Nature-based flood management

Natural water retention measures are a key example of how green infrastructure can work alongside traditional grey infrastructure (e.g. flood gates). However, there are barriers to widespread uptake of natural water retention measures which need a joined-up policy approach in order to manage benefits and trade-offs.

Natural water retention measures take many forms – from small green roofs to large forests – and bring multiple benefits: as well as reducing flood risk, they can be valuable for biodiversity, recreation and water quality. However, this multi-functionality leads to barriers to the widespread uptake of natural water retention measures, as identified by Swedish researchers.

1. Spread benefits and costs
Benefits and costs fall under different policy areas and in different (geographic) places. This makes it difficult to distribute the (financial) costs fairly. The researchers suggest that a payment for ecosystem services (PES) model could be used to finance natural water retention measures. Research from the USA has indicated that it is less costly to pay farmers to flood their land upstream temporarily, than it is to pay for urban damage downstream.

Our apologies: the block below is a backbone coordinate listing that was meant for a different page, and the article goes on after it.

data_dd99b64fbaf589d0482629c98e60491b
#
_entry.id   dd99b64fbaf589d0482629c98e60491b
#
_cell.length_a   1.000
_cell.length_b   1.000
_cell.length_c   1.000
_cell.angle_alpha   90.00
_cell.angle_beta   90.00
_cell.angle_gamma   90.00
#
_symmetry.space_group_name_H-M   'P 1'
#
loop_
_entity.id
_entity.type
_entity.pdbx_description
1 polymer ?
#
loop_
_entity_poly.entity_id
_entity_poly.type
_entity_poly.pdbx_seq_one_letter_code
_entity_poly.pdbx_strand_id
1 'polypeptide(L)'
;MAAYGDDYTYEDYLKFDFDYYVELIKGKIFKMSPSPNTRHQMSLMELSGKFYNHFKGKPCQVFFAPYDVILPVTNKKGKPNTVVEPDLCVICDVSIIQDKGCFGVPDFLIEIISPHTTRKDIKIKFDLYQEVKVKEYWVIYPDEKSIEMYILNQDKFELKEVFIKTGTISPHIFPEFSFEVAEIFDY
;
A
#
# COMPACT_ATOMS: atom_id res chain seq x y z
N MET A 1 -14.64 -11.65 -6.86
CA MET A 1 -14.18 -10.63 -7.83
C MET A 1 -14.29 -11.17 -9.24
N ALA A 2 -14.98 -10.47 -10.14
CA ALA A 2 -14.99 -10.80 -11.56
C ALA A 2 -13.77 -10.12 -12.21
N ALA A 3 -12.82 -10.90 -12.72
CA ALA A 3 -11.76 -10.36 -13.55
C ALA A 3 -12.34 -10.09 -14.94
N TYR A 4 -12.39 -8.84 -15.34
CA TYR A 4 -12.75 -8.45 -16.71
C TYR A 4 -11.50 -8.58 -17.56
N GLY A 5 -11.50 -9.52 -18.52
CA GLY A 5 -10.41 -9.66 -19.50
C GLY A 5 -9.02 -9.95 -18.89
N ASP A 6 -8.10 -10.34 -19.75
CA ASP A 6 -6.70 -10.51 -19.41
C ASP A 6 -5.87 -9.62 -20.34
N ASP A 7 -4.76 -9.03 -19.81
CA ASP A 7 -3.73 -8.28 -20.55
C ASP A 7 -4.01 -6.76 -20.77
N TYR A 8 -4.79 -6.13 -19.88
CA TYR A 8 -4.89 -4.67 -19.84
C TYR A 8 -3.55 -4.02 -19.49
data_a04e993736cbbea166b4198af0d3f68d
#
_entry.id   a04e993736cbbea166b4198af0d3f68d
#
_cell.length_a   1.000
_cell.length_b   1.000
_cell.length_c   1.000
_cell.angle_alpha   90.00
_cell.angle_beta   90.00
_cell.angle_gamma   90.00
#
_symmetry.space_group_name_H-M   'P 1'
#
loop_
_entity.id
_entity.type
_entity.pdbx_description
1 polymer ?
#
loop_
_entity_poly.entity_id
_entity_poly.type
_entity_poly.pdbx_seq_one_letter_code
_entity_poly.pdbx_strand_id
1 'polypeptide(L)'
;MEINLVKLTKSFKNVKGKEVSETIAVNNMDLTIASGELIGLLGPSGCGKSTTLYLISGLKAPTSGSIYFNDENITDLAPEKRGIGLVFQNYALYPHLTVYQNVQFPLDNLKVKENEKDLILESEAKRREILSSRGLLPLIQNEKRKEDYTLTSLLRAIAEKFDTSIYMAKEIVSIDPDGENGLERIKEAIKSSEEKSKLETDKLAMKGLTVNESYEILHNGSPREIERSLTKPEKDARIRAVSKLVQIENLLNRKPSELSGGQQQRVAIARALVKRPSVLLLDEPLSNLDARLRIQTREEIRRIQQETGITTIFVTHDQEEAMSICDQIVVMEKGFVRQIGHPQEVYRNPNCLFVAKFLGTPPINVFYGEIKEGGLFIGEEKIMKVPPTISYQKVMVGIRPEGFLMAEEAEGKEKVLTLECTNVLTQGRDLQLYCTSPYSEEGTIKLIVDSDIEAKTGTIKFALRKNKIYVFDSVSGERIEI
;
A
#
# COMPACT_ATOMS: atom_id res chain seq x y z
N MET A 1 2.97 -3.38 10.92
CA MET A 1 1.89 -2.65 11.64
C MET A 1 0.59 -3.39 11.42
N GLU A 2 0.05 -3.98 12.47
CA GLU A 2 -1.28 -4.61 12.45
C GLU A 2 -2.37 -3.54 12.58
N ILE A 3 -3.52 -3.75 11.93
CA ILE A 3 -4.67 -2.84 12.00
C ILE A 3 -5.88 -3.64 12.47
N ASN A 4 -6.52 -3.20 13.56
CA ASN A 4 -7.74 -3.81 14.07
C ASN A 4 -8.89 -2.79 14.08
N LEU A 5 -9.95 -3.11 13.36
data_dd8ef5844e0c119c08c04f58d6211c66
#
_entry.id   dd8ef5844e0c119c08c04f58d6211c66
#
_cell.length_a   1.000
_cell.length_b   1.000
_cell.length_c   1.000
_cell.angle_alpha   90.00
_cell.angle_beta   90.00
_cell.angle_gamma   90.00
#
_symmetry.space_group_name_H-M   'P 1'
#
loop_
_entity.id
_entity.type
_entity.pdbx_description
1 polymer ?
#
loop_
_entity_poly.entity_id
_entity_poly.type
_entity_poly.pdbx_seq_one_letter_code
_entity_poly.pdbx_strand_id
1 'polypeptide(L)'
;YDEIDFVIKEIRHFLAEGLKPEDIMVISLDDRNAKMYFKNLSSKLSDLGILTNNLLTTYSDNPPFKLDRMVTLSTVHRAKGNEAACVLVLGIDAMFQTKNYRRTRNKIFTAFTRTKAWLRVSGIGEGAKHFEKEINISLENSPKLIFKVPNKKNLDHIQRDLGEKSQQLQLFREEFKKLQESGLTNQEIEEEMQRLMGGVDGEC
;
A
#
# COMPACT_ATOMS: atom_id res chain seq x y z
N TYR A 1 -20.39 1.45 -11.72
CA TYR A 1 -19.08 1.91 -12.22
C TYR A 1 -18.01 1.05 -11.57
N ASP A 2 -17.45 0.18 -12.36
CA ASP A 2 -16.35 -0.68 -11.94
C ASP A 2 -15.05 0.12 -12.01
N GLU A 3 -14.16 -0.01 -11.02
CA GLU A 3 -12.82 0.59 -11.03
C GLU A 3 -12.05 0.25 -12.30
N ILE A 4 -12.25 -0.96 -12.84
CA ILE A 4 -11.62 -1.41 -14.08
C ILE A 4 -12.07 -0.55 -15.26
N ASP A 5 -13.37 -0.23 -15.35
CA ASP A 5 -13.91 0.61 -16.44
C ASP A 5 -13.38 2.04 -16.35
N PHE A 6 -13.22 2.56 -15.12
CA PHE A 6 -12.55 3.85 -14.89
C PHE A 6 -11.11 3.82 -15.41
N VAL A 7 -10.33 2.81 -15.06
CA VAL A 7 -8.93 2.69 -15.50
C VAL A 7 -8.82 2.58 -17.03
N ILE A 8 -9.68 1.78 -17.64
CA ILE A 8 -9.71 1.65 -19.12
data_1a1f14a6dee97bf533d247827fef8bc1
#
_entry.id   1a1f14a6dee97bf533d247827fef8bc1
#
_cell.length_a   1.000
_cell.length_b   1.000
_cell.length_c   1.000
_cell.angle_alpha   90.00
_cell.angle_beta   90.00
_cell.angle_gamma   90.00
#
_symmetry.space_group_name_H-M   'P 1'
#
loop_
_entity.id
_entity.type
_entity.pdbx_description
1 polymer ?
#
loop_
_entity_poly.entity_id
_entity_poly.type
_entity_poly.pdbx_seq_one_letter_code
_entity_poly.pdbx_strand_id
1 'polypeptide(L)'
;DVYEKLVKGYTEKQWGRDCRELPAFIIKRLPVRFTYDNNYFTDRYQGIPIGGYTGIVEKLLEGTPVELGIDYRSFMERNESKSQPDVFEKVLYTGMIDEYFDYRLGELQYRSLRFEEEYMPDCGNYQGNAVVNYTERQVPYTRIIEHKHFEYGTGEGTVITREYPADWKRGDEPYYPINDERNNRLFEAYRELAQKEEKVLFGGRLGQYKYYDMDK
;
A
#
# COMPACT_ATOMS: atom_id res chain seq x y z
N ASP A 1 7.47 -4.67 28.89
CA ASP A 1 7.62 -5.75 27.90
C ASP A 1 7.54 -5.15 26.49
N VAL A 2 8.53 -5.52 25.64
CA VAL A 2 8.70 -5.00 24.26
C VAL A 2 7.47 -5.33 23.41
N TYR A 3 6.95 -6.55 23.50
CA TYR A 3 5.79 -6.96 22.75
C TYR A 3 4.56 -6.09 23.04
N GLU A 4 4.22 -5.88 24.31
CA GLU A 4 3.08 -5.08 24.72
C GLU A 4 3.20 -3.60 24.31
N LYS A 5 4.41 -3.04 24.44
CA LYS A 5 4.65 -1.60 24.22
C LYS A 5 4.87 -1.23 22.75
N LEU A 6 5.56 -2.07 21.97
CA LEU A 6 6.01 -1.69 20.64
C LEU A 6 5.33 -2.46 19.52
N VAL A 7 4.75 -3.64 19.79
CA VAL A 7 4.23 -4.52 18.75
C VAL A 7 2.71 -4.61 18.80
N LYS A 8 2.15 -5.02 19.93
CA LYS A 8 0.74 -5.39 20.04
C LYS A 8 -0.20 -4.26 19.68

2. Jurisdiction
There is a lack of distinction between jurisdictions. Measures are taken locally, without taking account of needs and effects on larger scales.

3. Specific knowledge gaps
There is also a lack of real world studies which show how to incorporate measures into flood risk management plans and their likely impact on downstream urban flood risk.

What needs to be done?

The authors recommend that institutional structures and mechanisms are created or enhanced:

  • to oversee the urban/rural trade-offs that natural water retention measures may bring,
  • to match potential costs with benefits and
  • to ensure an appropriate compensation scheme is put in place, for example one which links payment for ecosystem services (PES) with flood risk management plans.

More details
For more details please refer to the entire article ‘Nature-based flood management needs joined-up policy approach to manage benefits and trade-offs'.